MOUNT VERNON — Cocaine, marijuana and heroin are the substances which generally come to mind when drug abuse is the topic of conversation. However, the misuse of prescription medications is reaching near epidemic proportions in the county, according to Rick Schlegel of the Freedom Center. The increasing experimentation by school-aged individuals is alarming health officials, law enforcement and school administrators.
“We’re seeing a big influx of opiate pain medication and OxyContin (mis)use,” Schlegel said. “It is just overwhelming. ... We have had a dramatic increase in referrals — self-referrals, family referrals and court referrals — all across the board. In March of 2008, for example, we had about 75 referrals. This March, that number reached 90. ... We have seen three drug overdoses in young adults in the last three or four months.”
Trena Leonard, a counselor at the Alternative Center, said school officials know that no school is immune to drug and alcohol issues, and they have implemented programs and policies to deal with the problem. However, she said, the abuse of prescription drugs is going largely undetected, partly because pills are much easier to conceal than other controlled substances, and apparently easier to acquire.
“All of us, teachers, staff members and parents, need to be educated and understand that our children are not immune to that and that it is everywhere. Most kids are getting them from their parents,” she said. “Not necessarily that their parents are giving pills to them, but from their parents’ medicine cabinets or their grandparents’ medicine cabinets, places where they have easy access.”
“It is a real temptation for some kids,” said John Marschhausen, East Knox superintendent. “Many of these cases involve students taking old and/or unused medication from family members — then selling the prescription medications.”
Leonard and Schlegel worry youngsters do not realize the potential lethal effects of taking prescription medications not specifically prescribed for them.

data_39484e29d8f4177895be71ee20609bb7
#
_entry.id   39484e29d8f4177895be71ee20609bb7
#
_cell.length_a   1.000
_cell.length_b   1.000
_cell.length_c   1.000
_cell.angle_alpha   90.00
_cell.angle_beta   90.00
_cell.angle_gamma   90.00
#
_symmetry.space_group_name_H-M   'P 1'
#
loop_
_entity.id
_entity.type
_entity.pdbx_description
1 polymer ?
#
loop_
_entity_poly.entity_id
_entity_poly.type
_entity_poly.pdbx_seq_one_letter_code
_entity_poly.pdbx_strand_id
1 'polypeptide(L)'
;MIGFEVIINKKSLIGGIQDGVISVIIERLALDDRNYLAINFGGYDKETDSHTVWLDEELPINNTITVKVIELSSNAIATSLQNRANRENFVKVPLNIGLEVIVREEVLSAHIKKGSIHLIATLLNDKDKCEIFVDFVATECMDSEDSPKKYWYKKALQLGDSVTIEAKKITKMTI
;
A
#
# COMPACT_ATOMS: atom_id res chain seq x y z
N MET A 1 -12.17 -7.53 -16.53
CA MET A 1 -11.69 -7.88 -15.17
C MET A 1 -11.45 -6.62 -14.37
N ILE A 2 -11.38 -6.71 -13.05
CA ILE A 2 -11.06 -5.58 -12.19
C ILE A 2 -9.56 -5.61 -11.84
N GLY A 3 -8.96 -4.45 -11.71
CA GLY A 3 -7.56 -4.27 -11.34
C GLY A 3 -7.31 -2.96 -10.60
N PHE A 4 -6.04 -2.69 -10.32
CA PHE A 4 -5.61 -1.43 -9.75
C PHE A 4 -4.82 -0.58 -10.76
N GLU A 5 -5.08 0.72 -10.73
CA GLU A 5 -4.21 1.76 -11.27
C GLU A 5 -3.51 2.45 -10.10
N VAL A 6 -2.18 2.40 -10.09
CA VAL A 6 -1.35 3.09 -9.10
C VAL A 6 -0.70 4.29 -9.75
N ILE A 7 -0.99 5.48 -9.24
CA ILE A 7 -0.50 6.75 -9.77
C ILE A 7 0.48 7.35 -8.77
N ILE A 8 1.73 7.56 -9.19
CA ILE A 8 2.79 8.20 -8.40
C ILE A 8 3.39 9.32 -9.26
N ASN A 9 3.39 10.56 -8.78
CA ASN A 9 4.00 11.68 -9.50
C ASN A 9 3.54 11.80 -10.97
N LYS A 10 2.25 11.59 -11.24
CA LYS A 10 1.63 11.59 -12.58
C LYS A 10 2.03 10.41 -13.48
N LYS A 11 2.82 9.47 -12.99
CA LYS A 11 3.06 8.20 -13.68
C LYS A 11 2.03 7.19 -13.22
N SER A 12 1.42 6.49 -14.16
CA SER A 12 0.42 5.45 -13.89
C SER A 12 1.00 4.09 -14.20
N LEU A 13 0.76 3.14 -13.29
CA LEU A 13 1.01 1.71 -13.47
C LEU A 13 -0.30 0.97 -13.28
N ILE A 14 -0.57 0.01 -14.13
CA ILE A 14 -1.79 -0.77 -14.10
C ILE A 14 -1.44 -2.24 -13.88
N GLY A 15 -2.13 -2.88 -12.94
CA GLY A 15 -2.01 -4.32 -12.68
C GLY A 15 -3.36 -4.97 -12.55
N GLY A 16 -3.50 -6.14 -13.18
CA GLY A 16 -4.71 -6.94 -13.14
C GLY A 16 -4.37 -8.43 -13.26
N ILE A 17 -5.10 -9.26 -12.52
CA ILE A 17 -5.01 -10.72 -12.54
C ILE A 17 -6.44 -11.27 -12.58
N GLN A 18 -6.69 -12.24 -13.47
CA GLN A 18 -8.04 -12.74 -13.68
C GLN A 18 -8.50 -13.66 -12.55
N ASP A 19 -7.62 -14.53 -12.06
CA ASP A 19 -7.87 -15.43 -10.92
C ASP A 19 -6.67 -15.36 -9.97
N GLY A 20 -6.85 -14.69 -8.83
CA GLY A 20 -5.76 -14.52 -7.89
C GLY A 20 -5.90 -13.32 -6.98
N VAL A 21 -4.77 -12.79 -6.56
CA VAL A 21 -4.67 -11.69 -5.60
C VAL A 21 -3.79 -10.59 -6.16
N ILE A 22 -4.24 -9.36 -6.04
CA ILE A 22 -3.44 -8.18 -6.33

“Kids seem to think that if it’s a prescription,” Leonard said, “even if it’s someone else’s, then it can’t be bad. Kids need to know that a prescription that’s not yours can be deadly.”
“It can be real dangerous,” Schlegel said, “if the kids are stealing pills like Atavan or Valium from someone in their family and consuming them. Particularly if they mix alcohol on top if that; that’s where you get people accidentally overdosing.”
Although high-powered pain medication and antidepressants seem to be the most prevalent pills exchanged, one student told the News that some of the pills being circulated have been legitimately prescribed to other students.
“Kids who have something like [attention deficit/hyperactivity disorder] and take Aderol or Ritalin for that, they usually don’t take it and they’ll just sell them at school,” the student said.
The concern about prescription drug misuse is not an isolated school problem, Marschhausen said.
“This is a community problem and will take parents, teachers, grandparents, counselors, law enforcement and faith-based leaders — all working together — to provide the support, love, attention and education to keep our children safe,” he said.
“The prescription drug problem is bigger than our high schools,” one parent said. “It’s a big problem in the community, too. .. I think instead of blaming kids [who use and sell pills] and labeling them as bad kids, they should give them correct information. Also, how easy is it for 14-year-olds to go in grandma’s cabinet and take some Vicodin? She’ll never notice a couple of pills are missing. So maybe we should be educating the adults, too.”
Leonard, Marschhausen and Schlegel agree.
“Parents really, really, need to keep watch and take count of their prescription drugs,” said Leonard. “Even kids you would never think of taking pills are doing it, and parents can’t be in denial and go on thinking their kids are safe.”
“Parents and grandparents,” Marschhausen said, “need to be cognizent of what kids are doing. Unused medication can’t be left around the house and we must all look for the warning signs of trouble.”
The Freedom Center offers parent education programs on how to tell if one’s child is taking drugs, but Schlegel said it is hard to get many to attend. It also sponsors a narcotics anonymous group.
“Another program we’re trying to get off the ground,” he said, “is for parents and their students who are getting ready to graduate. We’ve had parents come in and say their child avoided the drug and alcohol scene in high school, but [not] when they went to college.”